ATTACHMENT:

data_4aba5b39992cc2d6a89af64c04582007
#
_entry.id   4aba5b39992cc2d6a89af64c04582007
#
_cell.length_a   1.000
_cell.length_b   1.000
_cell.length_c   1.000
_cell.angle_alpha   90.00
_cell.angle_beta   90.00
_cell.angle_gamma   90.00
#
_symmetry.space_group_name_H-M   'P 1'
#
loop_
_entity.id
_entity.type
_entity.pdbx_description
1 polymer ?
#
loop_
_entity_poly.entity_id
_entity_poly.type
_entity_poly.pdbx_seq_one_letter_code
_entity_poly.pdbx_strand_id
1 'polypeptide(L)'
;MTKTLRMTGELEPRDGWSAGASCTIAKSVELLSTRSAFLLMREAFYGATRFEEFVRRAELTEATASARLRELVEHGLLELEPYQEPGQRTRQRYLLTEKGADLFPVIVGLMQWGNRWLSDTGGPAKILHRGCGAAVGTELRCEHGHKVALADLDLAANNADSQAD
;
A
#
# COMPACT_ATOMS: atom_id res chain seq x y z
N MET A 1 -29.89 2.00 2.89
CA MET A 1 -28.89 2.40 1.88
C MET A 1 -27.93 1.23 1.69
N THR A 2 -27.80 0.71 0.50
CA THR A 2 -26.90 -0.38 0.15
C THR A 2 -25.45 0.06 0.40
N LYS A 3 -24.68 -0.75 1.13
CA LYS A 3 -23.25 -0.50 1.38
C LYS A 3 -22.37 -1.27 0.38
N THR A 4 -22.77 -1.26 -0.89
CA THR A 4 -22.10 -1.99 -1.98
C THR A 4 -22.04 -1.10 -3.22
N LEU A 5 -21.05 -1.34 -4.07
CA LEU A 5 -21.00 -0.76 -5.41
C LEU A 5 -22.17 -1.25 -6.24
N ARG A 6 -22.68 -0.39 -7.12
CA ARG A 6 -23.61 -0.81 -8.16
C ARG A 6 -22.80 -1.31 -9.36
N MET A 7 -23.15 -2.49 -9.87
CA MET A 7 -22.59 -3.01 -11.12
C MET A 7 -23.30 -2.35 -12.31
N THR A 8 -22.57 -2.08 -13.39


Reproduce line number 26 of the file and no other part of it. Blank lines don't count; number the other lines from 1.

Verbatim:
;MTKTLRMTGELEPRDGWSAGASCTIAKSVELLSTRSAFLLMREAFYGATRFEEFVRRAELTEATASARLRELVEHGLLELEPYQEPGQRTRQRYLLTEKGADLFPVIVGLMQWGNRWLSDTGGPAKILHRGCGAAVGTELRCEHGHKVALADLDLAANNADSQAD